2010 Year End Business Financing Considerations

“How To Approach Business Financing As The Fiscal Year Comes To A Close”

At the time of writing, we are closing in on the end of November, 2010.

In the world of business financing (which may be similar to a lot of other industries), everything is going to start to slowly grind to a halt over the next 3 weeks and by the middle of December nothing much is going to happen until the second week of January in the new year.

For businesses that have applications being worked on for a while already, this could be a good thing as lenders work to clean out their active files, especially those on a calendar year end. Files that have been dragging along for several months now may actually get some action as there is a last push to lower the pile of outstanding apps before the holiday season commences.

If you’re just starting the process of seeking additional business financing in the form of debt financing or equity investment, be prepared for anything you start now to drag over into the new year and take awhile to not only be seriously looked at, but completed and funded if you get that far with your target lender.

At the same time, there is going to be some opportunity to secure credit in the short term, especially with lenders that have not met their lending targets. This is the time of year where credit policies will either tighten up or loosen off a bit, depending on where a lender with a fiscal year end is with their budget and forecast. Like any other business, these folks work hard for their bonuses, and if there is a way to hit those numbers within their financing requirements, they are going to be a bit more motivated to pull something off now than at other times of the year.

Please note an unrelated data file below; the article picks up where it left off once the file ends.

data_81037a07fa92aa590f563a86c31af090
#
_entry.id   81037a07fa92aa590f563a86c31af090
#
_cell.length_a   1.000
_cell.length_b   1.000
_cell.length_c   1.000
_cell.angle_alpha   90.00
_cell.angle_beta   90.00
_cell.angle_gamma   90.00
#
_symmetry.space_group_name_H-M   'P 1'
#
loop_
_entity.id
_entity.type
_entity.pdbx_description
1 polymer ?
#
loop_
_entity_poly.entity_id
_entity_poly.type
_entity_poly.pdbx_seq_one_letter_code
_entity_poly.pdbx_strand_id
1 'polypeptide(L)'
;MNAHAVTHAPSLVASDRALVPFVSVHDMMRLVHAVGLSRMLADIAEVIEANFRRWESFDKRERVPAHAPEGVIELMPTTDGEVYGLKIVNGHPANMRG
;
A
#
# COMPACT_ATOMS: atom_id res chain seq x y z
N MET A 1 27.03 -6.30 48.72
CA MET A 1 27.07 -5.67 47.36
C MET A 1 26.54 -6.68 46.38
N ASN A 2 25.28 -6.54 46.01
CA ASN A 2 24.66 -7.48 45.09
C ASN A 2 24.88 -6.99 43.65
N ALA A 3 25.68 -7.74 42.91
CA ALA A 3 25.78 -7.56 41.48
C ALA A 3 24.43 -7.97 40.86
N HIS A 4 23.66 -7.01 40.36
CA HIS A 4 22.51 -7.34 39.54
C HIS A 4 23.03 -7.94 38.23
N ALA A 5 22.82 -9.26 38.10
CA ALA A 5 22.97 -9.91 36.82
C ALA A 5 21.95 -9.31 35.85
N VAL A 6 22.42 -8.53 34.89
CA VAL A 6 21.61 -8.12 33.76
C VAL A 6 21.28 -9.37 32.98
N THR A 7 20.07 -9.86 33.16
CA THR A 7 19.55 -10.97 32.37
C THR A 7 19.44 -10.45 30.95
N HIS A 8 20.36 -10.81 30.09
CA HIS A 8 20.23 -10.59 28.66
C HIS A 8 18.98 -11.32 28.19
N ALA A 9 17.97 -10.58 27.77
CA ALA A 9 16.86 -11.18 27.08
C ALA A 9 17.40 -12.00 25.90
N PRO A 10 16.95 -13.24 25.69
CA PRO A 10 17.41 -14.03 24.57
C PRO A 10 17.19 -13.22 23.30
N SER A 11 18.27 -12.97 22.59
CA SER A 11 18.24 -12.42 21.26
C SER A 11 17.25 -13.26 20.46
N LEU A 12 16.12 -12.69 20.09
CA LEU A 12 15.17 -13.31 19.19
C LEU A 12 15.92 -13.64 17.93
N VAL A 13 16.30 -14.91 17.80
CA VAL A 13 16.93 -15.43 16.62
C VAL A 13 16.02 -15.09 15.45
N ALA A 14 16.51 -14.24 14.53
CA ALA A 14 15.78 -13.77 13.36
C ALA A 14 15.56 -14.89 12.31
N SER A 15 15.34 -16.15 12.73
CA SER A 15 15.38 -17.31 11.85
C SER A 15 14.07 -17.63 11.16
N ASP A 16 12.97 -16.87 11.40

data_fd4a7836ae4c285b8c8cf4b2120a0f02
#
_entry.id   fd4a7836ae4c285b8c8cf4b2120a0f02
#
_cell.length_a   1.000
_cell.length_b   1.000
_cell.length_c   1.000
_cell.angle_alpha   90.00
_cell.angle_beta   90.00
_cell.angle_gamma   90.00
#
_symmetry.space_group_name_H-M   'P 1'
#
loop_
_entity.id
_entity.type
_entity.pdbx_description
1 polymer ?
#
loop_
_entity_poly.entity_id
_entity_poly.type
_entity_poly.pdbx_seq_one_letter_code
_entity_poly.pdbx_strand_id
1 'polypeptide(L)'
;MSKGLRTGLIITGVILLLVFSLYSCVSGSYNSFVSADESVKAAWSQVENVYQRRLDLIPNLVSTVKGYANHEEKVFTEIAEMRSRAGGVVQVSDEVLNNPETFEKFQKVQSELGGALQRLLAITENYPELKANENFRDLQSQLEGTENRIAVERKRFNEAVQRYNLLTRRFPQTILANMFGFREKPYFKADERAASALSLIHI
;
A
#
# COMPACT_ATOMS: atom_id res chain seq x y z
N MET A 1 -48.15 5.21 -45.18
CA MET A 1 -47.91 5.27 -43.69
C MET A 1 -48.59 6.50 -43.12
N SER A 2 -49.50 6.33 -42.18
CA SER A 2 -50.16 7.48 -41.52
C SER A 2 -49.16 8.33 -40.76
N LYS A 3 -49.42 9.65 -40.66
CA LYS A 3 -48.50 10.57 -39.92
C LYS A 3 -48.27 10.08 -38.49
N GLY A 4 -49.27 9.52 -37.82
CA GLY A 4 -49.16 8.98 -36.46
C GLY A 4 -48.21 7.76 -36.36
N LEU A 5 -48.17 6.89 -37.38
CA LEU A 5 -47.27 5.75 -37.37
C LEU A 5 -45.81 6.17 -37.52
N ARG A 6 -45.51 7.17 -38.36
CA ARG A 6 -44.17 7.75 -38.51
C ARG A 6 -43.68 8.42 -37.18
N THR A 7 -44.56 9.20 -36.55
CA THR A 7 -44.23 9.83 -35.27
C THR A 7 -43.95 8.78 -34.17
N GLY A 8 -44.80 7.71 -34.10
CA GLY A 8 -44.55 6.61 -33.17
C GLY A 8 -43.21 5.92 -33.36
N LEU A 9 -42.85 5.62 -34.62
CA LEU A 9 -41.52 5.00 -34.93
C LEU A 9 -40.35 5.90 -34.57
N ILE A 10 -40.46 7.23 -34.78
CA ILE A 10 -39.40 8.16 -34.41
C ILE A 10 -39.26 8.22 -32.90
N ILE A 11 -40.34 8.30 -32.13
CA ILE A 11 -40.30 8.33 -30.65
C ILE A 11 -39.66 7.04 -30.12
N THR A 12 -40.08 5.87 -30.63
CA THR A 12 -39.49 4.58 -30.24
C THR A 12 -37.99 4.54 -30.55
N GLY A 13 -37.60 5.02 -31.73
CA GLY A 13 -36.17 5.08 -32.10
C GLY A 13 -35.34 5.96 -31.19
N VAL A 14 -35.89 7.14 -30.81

The flip side is the debt financing entities that have made their targets already and are only considering new borrowing opportunities in the last quarter than will reduce the overall level of risk in their portfolios.

The challenge for the business owner is trying to figure out who is lending and who isn’t right now. Its a bit of a crap shoot to say the least without any real outward signs that you can pick up on from the street.

Even if a debt financing source or equity investor is willing to get something done before everything shuts down, there are all the other parties to the process (appraisers, lawyers, accountants, etc.) that may also be hard to get work out of at this time of year.

My advice would be to avoid the inevitable frustration and get ready for a fresh run at the market in early January. If you’ve got a cash crunch on your hands right now, see what you can do to delay the impact so that you’re not dependent on something getting done quickly.

Outside of the end of August, the Christmas and year end period tends to be the most difficult time to get any business financing in place, so try to avoid the process right now if at all possible.

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About the Author Brent Finlay